This is so reminiscent of The Sixth Sense that it’s ridiculous. If the writers were just ripping off other movies, they would probably be subtler than this. Ironically enough, the show exudes a genuine innocence during these shocker moments, making horror nerds more likely to roll their eyes at the show’s naïveté than to dissect its influences.

Though this is clearly one of the show’s main flaws, it still gets points for effort. A horror nerd fan base for a show like this a given. What’s admirable is that the show is doing its best to reach beyond the obvious viewers. And now that a large bulk of the attention-grabbing scenes have played out in the first two episodes, the show can finally start evolving, which is what happened this week.

Writers toned down significantly on the horror mythology. There are some creepy flashbacks, but few scenes were meant to be scary. The scenes allocated for scares actually felt like an interruption to the drama developing. As hoped, the characters were able to play around a bit more, especially Ben. Three episodes in and he’s already covering up a murder from his wife.

It goes without saying that Jessica Lange is still the best player here. She’s the most fun to watch and straddles the genre line between drama and horror extremely well. In fact, everyone in the main cast is decent. Occasionally, one of the actors will go over the top. So, with a bit of wrangling from the directors, the acting will soon be a solid reason to watch.

The main reason to watch the series now, instead of the horror/gore, is for the mystery that’s building. Seemingly unmotivated actions turn out to have purpose (see Constance’s cupcake in last week’s Home Invasion). Questions are posed, sometimes answered and hints are dropping everywhere. It’s obvious that Constance is pulling the strings. How and why is the mystery, leaving the Harmons at her mercy (or perhaps under her protection) without realizing it.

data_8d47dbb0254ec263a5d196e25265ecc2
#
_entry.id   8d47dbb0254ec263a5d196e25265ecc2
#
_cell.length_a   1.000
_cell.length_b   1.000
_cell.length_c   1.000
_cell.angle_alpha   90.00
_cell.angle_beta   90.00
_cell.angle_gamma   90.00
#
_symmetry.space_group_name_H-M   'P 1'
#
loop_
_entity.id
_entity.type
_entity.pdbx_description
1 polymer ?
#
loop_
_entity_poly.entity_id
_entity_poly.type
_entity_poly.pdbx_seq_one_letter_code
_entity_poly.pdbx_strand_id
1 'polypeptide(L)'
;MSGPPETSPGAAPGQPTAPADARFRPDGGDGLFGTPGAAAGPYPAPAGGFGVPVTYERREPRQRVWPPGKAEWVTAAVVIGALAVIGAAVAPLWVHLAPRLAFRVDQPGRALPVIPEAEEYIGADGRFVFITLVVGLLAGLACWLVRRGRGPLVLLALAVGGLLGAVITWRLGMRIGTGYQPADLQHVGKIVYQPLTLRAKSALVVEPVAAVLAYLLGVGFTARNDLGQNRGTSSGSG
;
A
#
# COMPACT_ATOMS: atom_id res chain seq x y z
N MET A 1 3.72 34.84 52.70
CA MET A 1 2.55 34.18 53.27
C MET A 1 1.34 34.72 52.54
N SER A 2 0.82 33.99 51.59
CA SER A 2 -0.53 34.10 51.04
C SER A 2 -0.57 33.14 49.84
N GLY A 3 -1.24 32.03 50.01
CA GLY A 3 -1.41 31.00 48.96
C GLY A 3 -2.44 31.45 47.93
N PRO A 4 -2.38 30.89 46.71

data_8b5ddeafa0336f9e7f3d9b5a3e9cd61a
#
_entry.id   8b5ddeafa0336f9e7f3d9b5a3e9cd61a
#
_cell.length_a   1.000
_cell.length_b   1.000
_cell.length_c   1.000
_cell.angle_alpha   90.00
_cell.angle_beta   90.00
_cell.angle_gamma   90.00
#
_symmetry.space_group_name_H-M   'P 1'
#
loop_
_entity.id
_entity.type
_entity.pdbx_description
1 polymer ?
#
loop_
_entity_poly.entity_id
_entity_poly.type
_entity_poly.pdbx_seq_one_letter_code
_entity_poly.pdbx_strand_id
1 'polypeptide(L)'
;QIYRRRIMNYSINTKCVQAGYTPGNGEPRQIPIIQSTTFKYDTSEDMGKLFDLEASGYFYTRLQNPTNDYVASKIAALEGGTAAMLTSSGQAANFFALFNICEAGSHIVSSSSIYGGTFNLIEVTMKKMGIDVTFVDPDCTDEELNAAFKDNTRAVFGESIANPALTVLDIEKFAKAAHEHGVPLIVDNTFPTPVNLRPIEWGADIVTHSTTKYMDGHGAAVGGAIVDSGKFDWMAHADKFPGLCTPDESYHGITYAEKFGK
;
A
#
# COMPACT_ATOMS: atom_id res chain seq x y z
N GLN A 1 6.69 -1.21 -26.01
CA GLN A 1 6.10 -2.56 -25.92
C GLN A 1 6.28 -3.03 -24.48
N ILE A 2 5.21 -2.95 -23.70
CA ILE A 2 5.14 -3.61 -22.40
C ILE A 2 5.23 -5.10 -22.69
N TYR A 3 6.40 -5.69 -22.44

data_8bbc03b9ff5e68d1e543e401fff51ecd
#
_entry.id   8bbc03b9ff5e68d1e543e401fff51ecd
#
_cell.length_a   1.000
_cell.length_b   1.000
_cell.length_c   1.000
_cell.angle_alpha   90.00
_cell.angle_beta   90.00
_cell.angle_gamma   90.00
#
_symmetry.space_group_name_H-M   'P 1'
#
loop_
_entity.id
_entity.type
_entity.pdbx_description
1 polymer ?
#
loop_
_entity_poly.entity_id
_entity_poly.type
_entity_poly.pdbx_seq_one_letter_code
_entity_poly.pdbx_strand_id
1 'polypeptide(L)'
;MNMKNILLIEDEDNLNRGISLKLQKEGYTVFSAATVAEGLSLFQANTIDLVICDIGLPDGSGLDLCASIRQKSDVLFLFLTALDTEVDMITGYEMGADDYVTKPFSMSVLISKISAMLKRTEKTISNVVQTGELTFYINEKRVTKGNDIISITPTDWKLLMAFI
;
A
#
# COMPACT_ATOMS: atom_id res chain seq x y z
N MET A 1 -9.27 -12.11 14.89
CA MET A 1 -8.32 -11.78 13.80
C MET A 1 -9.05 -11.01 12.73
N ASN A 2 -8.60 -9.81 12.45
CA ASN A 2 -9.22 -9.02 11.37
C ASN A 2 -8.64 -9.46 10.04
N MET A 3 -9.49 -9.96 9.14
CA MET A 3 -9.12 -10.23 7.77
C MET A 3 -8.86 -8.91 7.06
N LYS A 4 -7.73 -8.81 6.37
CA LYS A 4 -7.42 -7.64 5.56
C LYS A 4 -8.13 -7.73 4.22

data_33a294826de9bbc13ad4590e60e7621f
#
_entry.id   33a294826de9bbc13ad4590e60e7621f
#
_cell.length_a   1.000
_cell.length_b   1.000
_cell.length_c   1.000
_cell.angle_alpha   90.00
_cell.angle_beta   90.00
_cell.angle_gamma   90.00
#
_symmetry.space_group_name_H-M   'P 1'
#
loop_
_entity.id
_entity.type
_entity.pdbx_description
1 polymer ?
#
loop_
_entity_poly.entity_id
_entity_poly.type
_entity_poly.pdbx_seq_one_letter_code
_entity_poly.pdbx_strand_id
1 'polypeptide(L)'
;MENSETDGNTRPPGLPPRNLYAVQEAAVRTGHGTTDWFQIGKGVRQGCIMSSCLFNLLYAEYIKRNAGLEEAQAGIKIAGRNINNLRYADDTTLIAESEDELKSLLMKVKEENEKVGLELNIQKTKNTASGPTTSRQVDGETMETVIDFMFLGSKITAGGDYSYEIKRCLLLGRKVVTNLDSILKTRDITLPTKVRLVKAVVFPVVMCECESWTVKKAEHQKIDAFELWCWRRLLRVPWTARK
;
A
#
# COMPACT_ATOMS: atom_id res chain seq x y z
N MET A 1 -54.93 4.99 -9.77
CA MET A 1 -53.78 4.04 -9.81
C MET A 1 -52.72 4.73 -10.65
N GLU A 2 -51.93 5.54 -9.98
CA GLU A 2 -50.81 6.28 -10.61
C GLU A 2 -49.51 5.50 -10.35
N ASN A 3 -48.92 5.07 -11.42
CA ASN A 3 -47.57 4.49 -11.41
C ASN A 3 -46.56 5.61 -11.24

The show has already managed to spark discussion regarding Moira, Constance, and of course, the house. As far as theories go, what are some of yours? Leave your comments in the section below.

Ryan Clagg

5 Comments
  1. Elias says

    This show is so good and so bad at the same time. It’s a giant bloody blur of tropes and references to every really good moment from every really good horror movie, but it just works so well! And I can’t imagine being a DirecTV customer right now with this negotiation with FOX looming over their heads…if things go south DirecTV customers stand to lose FX, among other channels, and as a DISH customer/employee, I’m just glad I don’t have to worry about it.

  2. Mario in Philly says

    Kate: I’m a very irregular Twitter tweeter but I’ll look for you.(I check in sometimes on Sundays during Amazing Race to see what Phil Keoghan has to say). I’m @rbovaboy

  3. Ryan Clagg says

    Mario, I did mean LOUD. Dylan McDermott, Kate Mara and Francis Conroy all had weird moments of escalation. Stuck out like a sore thumb… or a rubber man.

    Next time I’ll do my best to tie my review in with Top Chef.

  4. Mario in Philly says

    I’m always a day or two behind on AHS because I’m a Top Chef freak. But I’ve read the non-spoiler parts of this write-up and I tend to agree (with hopes that last night’s episode is improving.)
    And if by over the top acting you mean LOUD I think it must be Dylan McDermot, who I generally like and like to look at, but generally he starts speaking his dialogue Up Here and has nowhere to go but UP HERE!
    I loved Connie Britton on Friday Night Lights but it’s taking some adjustment to see her in any role other than Tammy Taylor.

    1. Kate Kulzick says

      Popping into the comments where I don’t really belong to say Mario, if you’re on Twitter, I’d love to talk Top Chef with you- drop me a line! To make this slightly more relevant, while Connie Britton just is Tami Taylor to me, I thought she did a good job of separating this performance from Tami, at least in the pilot. She brings insti-gravitas to what is a somewhat ridiculous role/show.